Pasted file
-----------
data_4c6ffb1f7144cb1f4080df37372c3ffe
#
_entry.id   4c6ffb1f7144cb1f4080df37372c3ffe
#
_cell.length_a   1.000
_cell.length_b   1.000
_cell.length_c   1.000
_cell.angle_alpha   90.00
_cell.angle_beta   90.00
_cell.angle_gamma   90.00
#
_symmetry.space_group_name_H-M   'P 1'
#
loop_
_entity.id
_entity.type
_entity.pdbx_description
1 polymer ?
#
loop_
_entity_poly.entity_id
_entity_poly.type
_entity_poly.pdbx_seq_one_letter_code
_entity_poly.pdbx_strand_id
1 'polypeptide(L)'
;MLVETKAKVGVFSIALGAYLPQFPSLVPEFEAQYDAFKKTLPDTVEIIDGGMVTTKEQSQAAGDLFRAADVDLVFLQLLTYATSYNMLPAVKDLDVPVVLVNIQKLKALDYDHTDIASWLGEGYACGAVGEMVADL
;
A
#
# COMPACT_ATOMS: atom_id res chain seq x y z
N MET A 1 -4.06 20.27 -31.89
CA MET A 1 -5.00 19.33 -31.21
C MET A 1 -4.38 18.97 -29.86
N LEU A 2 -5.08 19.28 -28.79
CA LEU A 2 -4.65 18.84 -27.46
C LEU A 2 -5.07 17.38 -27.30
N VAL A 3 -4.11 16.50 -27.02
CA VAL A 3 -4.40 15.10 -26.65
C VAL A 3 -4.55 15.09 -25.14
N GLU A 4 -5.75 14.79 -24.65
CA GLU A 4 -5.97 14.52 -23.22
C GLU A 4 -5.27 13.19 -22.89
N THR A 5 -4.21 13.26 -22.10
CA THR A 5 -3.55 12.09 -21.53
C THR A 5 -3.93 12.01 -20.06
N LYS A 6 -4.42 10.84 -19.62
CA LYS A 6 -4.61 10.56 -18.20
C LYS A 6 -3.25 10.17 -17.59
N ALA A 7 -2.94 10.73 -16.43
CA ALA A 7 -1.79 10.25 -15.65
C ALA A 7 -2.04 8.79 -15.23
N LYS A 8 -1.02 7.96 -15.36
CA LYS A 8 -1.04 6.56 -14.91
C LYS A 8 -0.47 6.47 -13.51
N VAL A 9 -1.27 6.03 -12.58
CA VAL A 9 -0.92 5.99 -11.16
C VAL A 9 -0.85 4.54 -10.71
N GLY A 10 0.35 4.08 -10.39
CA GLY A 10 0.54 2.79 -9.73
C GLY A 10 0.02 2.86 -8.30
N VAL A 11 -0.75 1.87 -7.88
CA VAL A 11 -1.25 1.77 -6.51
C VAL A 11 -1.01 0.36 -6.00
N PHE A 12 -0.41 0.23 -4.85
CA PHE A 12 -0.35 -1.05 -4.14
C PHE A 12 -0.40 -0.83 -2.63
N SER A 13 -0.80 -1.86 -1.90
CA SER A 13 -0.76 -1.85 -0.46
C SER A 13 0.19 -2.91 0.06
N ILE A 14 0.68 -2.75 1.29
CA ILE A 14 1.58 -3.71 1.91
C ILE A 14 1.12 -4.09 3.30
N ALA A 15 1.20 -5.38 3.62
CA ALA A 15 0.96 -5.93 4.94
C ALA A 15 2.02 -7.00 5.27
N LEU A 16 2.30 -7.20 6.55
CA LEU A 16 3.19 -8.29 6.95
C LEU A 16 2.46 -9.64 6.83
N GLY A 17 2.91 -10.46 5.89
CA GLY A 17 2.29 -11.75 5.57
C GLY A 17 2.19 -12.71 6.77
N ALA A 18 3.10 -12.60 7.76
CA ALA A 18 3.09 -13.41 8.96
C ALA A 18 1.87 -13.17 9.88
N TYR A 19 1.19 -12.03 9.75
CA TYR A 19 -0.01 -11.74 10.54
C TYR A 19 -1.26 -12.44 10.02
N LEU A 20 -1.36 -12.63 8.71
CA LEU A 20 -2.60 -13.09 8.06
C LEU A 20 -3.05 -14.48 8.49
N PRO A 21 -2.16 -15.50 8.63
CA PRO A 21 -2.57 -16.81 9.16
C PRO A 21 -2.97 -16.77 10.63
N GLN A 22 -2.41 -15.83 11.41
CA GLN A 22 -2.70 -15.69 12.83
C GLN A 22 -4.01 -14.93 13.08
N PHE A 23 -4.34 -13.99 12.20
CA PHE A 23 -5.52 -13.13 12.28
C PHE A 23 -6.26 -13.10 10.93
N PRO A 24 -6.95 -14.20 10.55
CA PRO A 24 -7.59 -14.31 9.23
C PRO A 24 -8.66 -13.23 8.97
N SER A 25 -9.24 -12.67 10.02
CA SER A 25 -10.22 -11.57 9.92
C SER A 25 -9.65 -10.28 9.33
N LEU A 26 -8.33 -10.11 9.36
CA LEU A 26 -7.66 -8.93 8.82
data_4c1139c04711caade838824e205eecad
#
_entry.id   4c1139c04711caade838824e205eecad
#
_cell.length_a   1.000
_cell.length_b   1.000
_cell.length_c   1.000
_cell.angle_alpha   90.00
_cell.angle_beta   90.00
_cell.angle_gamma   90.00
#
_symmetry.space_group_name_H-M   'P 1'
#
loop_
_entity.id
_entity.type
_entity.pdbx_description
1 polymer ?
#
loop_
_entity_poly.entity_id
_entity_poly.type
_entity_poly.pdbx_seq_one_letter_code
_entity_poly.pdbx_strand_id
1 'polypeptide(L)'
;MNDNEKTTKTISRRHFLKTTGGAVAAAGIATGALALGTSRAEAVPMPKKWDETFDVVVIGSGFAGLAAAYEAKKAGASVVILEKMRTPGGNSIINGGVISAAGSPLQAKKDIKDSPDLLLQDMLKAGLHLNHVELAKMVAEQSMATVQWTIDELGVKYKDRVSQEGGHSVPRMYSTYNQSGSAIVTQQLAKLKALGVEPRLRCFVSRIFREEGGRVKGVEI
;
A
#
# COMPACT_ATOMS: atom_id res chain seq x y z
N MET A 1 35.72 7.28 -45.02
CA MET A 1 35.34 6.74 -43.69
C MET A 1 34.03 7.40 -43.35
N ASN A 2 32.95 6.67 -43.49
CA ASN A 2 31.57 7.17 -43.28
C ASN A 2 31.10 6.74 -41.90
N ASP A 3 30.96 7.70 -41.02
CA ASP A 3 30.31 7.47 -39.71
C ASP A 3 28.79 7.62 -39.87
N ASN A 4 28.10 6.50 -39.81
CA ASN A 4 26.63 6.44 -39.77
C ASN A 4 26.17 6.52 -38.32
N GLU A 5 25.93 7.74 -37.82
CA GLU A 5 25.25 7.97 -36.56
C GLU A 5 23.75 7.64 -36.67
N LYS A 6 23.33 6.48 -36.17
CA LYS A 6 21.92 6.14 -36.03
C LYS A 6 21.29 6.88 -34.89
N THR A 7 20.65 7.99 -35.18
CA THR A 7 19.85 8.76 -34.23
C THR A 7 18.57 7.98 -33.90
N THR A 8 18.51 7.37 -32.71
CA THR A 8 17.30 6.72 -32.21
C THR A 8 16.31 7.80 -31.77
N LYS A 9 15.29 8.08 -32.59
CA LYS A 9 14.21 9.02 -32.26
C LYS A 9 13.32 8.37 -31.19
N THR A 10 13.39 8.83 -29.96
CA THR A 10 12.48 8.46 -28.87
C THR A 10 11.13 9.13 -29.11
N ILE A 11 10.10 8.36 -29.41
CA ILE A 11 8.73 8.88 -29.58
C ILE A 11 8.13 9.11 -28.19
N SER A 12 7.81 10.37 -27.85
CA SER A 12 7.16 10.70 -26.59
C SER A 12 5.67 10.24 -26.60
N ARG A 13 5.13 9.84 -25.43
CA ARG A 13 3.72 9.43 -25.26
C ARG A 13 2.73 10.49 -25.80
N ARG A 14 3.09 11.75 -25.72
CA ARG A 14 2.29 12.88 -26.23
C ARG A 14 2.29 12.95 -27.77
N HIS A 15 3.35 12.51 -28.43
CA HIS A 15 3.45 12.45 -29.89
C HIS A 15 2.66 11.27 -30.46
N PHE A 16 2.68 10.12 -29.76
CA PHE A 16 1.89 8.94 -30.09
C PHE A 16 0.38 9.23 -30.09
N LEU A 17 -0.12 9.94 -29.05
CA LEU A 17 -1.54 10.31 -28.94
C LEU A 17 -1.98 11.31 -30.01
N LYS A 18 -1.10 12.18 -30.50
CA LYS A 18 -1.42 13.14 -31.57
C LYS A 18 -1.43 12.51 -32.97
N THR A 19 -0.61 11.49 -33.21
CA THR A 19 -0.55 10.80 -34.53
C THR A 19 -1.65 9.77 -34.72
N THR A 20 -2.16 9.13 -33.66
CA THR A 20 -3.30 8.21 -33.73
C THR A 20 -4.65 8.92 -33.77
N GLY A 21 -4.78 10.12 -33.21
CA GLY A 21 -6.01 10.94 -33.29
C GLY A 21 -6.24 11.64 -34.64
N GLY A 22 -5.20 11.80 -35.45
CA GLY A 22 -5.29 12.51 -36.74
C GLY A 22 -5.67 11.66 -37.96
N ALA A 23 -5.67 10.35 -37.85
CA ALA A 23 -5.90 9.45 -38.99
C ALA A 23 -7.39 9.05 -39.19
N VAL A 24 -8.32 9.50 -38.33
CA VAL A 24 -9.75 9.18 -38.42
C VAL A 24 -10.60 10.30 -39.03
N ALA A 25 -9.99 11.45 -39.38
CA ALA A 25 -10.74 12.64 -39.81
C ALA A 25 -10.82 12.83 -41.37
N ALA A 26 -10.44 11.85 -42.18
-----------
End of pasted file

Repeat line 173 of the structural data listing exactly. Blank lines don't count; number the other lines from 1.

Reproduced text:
C SER A 12 5.67 10.24 -26.60